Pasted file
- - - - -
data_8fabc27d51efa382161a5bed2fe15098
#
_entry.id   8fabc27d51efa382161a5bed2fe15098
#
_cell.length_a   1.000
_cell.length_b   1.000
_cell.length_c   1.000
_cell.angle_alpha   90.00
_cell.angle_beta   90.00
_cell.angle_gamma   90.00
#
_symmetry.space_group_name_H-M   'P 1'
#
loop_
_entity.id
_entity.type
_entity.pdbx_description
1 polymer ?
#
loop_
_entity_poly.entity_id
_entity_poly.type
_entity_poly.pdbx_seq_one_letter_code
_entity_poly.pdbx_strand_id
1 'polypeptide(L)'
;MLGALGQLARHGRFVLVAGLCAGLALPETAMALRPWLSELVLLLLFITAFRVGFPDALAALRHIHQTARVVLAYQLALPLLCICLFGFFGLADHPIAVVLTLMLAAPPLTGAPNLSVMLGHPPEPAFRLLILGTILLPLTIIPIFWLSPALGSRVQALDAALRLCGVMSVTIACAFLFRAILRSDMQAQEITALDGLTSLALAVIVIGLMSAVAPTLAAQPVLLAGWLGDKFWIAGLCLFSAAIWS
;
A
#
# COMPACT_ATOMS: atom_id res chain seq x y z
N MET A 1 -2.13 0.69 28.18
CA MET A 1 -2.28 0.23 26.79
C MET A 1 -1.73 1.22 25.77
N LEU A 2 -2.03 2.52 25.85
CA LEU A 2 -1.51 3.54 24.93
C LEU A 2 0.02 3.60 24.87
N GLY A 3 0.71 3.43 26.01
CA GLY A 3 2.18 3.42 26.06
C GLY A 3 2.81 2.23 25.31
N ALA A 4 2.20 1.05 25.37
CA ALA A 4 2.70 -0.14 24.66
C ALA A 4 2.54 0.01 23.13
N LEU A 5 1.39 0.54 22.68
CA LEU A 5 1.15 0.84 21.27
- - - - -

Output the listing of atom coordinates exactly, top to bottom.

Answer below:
data_8fabc27d51efa382161a5bed2fe15098
#
_entry.id   8fabc27d51efa382161a5bed2fe15098
#
_cell.length_a   1.000
_cell.length_b   1.000
_cell.length_c   1.000
_cell.angle_alpha   90.00
_cell.angle_beta   90.00
_cell.angle_gamma   90.00
#
_symmetry.space_group_name_H-M   'P 1'
#
loop_
_entity.id
_entity.type
_entity.pdbx_description
1 polymer ?
#
loop_
_entity_poly.entity_id
_entity_poly.type
_entity_poly.pdbx_seq_one_letter_code
_entity_poly.pdbx_strand_id
1 'polypeptide(L)'
;MLGALGQLARHGRFVLVAGLCAGLALPETAMALRPWLSELVLLLLFITAFRVGFPDALAALRHIHQTARVVLAYQLALPLLCICLFGFFGLADHPIAVVLTLMLAAPPLTGAPNLSVMLGHPPEPAFRLLILGTILLPLTIIPIFWLSPALGSRVQALDAALRLCGVMSVTIACAFLFRAILRSDMQAQEITALDGLTSLALAVIVIGLMSAVAPTLAAQPVLLAGWLGDKFWIAGLCLFSAAIWS
;
A
#
# COMPACT_ATOMS: atom_id res chain seq x y z
N MET A 1 -2.13 0.69 28.18
CA MET A 1 -2.28 0.23 26.79
C MET A 1 -1.73 1.22 25.77
N LEU A 2 -2.03 2.52 25.85
CA LEU A 2 -1.51 3.54 24.93
C LEU A 2 0.02 3.60 24.87
N GLY A 3 0.71 3.43 26.01
CA GLY A 3 2.18 3.42 26.06
C GLY A 3 2.81 2.23 25.31
N ALA A 4 2.20 1.05 25.37
CA ALA A 4 2.70 -0.14 24.66
C ALA A 4 2.54 0.01 23.13
N LEU A 5 1.39 0.54 22.68
CA LEU A 5 1.15 0.84 21.27